The Department of Energy and Climate Change (DECC) is aiming to boost the use of renewable heat in non domestic applications by increasing a number of Renewable Heat Incentive tariffs.

Under DECC’s proposals, support for ground source heat pumps, large biomass and solar thermal will be increased.

The rates published in the consultation can be seen below:



Current rate



(1MW and above)




Small (up to 100kW)




Large (100kW and above)


Solar thermal

up to 200kW



The energy and climate change minister Greg Barker noted that over 1,300 installations have already been installed under the non domestic RHI but more could be done. He said: “The Renewable Heat Incentive has been running for nearly eighteen months, so now is a timely moment to look again at the tariffs.

“We need to make sure they are set at the right level to continue bringing forward investment and growth and at the same time keep costs to the taxpayer to a minimum. That’s what our proposals set out today are designed to do.”

After reviewing the evidence base, DECC has taken the decision not to increase the tariff for small and medium biomass due to the ‘current high level of demand for these technologies’. In addition, DECC will be reducing support for medium-scale commercial biomass installations by 5%. The new rates can be seen below and will come into effect on 1 July 2013:

Current rates

New rates (from 1 July 2013)

Tier 1: 5.3p/Kwh

Tier 1: 5.0p/Kwh

Tier 2: 2.2p/Kwh

Tier 2: 2.1p/Kwh

The higher rates for technologies such as solar thermal were made possible after the government reevaluated how it calculated the value of offshore wind – the stated marginal technology. By including other calculations, such as the value of the Carbon Price Floor, DECC has raised the cap allowing the tariffs to be boosted.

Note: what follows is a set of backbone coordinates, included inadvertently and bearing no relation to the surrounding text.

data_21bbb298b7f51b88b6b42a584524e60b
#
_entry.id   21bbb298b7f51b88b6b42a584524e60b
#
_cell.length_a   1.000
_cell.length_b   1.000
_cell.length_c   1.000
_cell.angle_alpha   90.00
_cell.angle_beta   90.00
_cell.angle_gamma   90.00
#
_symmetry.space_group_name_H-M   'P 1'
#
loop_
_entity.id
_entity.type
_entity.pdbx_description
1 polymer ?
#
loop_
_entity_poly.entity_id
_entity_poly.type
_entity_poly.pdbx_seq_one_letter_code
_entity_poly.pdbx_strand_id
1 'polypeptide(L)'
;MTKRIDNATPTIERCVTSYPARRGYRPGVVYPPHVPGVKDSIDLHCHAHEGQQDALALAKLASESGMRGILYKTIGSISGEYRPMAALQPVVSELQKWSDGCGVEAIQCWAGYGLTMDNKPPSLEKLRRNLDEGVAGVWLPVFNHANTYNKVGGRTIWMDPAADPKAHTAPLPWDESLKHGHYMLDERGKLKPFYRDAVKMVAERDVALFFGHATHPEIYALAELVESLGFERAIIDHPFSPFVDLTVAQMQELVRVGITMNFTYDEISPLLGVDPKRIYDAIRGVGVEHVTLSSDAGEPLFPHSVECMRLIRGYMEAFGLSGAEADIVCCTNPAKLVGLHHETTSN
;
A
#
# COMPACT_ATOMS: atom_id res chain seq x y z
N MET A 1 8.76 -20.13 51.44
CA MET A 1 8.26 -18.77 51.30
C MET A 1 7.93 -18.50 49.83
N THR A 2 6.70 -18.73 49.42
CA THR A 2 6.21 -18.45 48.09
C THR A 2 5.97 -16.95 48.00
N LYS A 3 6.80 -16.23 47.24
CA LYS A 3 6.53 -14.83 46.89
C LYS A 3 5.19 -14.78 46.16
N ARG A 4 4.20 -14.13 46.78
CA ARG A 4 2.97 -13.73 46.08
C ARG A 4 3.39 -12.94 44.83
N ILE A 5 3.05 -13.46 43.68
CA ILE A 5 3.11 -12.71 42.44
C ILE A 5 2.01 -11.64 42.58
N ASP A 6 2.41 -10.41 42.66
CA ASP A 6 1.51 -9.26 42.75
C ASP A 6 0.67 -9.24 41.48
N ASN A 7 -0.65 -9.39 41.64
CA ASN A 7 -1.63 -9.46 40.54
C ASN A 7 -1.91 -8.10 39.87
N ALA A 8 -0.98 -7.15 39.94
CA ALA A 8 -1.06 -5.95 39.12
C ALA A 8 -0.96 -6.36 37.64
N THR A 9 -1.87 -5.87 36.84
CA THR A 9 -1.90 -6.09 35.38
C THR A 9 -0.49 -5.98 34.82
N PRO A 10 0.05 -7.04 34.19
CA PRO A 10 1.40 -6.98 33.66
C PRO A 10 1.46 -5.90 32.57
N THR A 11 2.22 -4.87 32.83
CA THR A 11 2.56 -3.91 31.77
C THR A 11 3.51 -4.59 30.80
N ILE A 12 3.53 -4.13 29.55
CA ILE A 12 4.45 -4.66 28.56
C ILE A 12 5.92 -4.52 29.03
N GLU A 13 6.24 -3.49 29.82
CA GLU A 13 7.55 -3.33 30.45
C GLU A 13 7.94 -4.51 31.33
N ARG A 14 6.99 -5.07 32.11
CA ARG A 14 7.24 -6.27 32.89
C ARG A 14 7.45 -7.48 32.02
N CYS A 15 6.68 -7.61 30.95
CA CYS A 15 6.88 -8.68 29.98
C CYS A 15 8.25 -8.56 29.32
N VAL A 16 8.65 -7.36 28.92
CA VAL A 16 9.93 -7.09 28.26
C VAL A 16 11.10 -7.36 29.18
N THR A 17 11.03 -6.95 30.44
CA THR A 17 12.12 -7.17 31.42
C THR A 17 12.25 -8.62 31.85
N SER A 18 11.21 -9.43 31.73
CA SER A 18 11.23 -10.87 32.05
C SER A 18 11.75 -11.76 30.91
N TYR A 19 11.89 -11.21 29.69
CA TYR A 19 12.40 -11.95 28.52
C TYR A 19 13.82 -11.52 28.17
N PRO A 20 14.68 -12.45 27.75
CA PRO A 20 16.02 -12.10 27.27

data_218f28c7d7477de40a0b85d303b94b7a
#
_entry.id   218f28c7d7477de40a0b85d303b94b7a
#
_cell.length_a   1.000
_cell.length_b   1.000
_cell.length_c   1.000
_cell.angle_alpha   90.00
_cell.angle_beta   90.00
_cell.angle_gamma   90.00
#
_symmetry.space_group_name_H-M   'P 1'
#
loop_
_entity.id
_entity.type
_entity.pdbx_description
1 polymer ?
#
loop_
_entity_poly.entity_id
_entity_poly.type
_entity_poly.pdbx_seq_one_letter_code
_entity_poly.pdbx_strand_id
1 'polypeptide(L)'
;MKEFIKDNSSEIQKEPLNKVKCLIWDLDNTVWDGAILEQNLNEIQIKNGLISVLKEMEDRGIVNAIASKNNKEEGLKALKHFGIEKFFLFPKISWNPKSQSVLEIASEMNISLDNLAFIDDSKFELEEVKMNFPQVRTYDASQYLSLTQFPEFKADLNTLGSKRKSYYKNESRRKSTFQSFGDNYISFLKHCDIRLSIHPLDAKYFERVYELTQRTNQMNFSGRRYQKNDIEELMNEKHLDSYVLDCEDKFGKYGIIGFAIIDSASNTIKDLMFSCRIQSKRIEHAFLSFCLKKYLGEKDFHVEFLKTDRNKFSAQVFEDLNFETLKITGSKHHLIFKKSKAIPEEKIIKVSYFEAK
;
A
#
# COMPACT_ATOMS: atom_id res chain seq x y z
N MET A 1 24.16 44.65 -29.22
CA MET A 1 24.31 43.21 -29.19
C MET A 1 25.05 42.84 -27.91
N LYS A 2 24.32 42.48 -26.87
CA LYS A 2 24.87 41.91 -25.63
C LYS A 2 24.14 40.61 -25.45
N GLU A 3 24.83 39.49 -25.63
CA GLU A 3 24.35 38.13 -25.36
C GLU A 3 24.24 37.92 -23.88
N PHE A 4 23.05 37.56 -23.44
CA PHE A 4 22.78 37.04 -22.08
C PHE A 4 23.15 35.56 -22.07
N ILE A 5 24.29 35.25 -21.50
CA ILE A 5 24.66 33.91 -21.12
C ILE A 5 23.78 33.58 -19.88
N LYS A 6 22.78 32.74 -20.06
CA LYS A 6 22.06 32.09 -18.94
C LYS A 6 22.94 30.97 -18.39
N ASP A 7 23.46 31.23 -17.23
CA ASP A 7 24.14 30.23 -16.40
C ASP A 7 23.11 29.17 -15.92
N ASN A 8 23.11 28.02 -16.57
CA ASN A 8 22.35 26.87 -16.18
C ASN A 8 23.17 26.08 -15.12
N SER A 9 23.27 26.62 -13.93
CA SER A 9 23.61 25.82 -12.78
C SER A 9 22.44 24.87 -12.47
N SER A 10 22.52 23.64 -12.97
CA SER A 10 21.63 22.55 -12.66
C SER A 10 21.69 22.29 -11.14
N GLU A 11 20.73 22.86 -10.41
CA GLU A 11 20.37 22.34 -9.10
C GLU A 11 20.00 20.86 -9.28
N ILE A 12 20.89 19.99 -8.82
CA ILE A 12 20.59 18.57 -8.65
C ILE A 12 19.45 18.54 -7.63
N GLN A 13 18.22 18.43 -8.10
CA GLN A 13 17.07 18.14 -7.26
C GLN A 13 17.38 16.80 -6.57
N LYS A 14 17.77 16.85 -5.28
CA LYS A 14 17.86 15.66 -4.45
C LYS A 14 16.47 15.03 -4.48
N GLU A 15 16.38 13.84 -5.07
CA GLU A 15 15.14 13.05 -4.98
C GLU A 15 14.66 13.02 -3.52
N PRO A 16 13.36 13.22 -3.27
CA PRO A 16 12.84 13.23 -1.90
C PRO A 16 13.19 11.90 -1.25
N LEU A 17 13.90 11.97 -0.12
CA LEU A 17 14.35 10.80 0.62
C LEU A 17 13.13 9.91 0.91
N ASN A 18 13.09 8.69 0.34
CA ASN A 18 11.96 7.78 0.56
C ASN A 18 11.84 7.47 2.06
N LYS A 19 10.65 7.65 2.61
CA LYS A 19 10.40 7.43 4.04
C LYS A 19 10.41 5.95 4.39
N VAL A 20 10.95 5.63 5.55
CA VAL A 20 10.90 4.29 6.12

Commenting on the revised cap, Stuart Elmes, chair of the Solar Trade Association’s (STA) Solar Thermal Working Group noted that it could have other implications. He said: “The realisation of the full cost of government support for offshore wind also impacts on the domestic RHI. It should enable DECC to implement a higher tariff for domestic solar thermal when the RHI launches next spring than had been proposed in last autumn’s consultation.”

Industry has broadly welcomed the revised RHI tariffs, with the STA welcoming the government’s 'commitment to support the growth of renewable heat in the UK'. Dave Sowden, chief executive of the Micropower Council, added: “The proposals for increased levels for biomass, GSHP and solar thermal are good news for industry. With deployment levels in the non-domestic Renewable Heat Incentive so far having been unsatisfactory, we have been awaiting this tariff review consultation announcement for some time.

“The introduction of the new tariff levels would help provide the boost needed to increase deployment, not only providing support to industry but also helping the UK on its pathway to renewables.”

However, Sowden warned: “This is the consultation stage and we are some way from the tariffs being introduced but this provides a good demonstration of the government’s commitment to support the UK renewable heat industry.”

The consultation will close on 28 June 2013 and can be viewed here.